Publisher's note: This post appears here courtesy of the Carolina Journal, and written by Kari Travis.
Sen. Dan Bishop, R-Mecklenburg, at a November 2018 news conference. | Photo: Carolina Journal
North Carolina Sen. Dan Bishop on Tuesday, Sept. 10, won the state's 9th Congressional District race against his Democratic challenger, Dan McCready.
But Republicans shouldn't relax in 2020, said David McLennan
, a professor of political science at Meredith College.
Bishop and McCready were locked in a special "do-over" after the N.C. State Board of Elections found ballots in 2018 subject to tampering. The scandal riveted national and local audiences. Mark Harris, McCready's Republican opponent in 2018, said he wasn't involved in or aware of the fraud, but dropped out of the race after the ballots were rejected.
Bishop took on McCready in the special election, defeating him by just 2 percentage points. President Trump won the 9th District by 12 points in 2016.
The narrowing gap shows the district slowly turning from red to blue, McLennan said.
"The closeness of the race should cause Republicans to be concerned, not only about keeping the 9th District, but also about how suburban precincts are trending,"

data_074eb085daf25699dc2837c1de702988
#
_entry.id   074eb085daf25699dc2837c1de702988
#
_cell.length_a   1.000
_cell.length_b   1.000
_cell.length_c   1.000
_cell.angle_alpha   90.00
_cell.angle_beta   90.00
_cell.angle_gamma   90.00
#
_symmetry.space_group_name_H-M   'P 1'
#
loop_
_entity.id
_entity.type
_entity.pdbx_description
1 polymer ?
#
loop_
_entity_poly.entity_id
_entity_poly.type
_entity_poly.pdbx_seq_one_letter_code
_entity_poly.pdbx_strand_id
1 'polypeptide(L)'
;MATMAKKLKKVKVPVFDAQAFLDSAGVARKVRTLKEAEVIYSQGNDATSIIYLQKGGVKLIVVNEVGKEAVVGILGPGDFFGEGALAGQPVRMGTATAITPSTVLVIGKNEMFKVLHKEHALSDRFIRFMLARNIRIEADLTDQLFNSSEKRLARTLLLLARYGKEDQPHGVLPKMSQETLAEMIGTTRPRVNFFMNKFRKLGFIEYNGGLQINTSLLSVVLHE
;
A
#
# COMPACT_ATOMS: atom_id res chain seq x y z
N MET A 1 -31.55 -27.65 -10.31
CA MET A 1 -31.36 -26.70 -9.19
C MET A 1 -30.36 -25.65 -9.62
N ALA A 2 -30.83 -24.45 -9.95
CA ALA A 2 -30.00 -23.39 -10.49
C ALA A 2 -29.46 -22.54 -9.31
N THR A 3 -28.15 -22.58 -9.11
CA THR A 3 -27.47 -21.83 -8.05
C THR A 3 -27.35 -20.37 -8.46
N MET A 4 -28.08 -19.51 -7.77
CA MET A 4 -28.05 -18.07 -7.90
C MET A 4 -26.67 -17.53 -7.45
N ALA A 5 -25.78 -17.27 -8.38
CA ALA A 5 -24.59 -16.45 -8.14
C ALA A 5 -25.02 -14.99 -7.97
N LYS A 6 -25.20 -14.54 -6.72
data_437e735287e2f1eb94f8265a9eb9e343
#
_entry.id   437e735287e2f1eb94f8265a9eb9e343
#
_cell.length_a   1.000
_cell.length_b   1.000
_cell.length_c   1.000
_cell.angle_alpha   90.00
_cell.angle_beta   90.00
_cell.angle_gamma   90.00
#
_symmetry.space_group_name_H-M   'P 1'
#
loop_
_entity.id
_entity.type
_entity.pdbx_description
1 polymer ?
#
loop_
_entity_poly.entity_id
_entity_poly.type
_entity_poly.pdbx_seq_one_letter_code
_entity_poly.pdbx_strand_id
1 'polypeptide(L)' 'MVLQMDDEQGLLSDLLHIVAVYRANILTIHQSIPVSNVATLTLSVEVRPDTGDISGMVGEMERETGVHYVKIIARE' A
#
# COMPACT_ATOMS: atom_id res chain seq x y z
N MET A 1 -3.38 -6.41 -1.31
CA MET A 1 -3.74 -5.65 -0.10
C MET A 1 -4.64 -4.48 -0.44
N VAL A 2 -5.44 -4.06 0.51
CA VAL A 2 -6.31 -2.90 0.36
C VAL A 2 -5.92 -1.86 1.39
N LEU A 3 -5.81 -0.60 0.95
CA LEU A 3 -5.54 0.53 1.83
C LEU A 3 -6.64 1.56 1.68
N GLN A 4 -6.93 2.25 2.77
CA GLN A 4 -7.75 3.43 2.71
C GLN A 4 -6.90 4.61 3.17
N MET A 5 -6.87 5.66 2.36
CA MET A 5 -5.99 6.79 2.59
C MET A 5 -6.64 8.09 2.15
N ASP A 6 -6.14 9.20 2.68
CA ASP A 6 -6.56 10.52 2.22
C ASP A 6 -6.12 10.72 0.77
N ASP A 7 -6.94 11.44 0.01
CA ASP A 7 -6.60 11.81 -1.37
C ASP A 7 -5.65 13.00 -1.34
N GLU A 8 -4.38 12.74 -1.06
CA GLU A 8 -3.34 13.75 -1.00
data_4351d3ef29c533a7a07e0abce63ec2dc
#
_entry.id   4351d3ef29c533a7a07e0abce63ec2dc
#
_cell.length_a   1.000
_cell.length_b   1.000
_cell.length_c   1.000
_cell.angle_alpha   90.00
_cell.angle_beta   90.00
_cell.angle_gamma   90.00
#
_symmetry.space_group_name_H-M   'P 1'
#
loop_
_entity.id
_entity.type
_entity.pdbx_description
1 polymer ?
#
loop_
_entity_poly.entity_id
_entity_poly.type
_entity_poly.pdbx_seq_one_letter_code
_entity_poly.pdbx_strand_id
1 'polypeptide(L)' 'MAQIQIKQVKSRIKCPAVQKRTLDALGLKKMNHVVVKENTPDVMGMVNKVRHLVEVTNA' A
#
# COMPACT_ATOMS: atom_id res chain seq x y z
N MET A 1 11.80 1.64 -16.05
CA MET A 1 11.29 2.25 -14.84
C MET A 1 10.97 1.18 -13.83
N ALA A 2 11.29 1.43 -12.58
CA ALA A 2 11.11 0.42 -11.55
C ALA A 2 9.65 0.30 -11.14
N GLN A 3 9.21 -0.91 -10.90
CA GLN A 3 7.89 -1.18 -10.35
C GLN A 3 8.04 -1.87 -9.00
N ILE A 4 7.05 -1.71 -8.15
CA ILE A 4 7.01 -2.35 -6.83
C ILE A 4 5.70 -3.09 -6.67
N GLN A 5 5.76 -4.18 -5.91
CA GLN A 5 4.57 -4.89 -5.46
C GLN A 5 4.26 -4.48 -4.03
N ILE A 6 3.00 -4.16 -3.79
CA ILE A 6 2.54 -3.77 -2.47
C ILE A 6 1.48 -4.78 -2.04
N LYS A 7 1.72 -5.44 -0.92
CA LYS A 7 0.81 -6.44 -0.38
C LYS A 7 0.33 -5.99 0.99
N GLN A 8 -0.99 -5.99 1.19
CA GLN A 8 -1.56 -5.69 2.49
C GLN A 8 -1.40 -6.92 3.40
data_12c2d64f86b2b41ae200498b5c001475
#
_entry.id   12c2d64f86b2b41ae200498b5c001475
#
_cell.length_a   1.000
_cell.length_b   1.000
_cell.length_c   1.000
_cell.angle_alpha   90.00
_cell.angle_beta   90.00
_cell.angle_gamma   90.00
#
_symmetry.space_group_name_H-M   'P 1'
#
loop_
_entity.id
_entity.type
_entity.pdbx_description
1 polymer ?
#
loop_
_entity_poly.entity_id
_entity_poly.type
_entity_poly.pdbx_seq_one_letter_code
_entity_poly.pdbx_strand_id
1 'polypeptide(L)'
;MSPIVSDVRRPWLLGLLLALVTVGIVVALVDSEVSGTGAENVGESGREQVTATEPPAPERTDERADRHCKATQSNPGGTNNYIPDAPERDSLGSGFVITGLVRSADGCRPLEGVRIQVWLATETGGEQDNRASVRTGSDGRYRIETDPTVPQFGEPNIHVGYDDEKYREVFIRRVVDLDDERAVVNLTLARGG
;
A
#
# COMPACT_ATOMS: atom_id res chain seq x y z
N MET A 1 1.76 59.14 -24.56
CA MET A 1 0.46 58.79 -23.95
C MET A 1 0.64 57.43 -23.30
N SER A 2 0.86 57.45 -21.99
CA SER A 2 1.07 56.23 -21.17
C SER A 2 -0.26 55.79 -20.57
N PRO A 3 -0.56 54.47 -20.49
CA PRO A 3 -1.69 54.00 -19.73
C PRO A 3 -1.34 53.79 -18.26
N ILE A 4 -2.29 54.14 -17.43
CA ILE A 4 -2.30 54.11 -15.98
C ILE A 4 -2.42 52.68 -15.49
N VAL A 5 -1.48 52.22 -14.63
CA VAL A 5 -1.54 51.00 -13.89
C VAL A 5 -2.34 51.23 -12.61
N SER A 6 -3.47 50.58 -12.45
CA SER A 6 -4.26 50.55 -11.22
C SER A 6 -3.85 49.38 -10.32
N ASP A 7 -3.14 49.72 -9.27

McLennan told Carolina Journal
McCready, a 36-year-old Marine Corps veteran and small business owner, is a strong candidate for Democrats and may be encouraged to run yet again in 2020, McLennan said.
"A more liberal candidate would have far more difficulty,"
McCready will accumulate support in 2020 - especially from younger voters, he added.
North Carolina's 3rd Congressional District, where Republican state Rep. Greg Murphy won over Greenville Democrat Allen Thomas, remains uncompetitive for Democrats, mostly due to its rural constituency. Smaller cities like Jacksonville will remain red, while sprawling metropolises like Raleigh and Charlotte turn bluer, McLennan said.
Trump campaigned for Bishop and Murphy on Monday in Fayetteville, a move McLennan said may have boosted Bishop's votes in eastern North Carolina.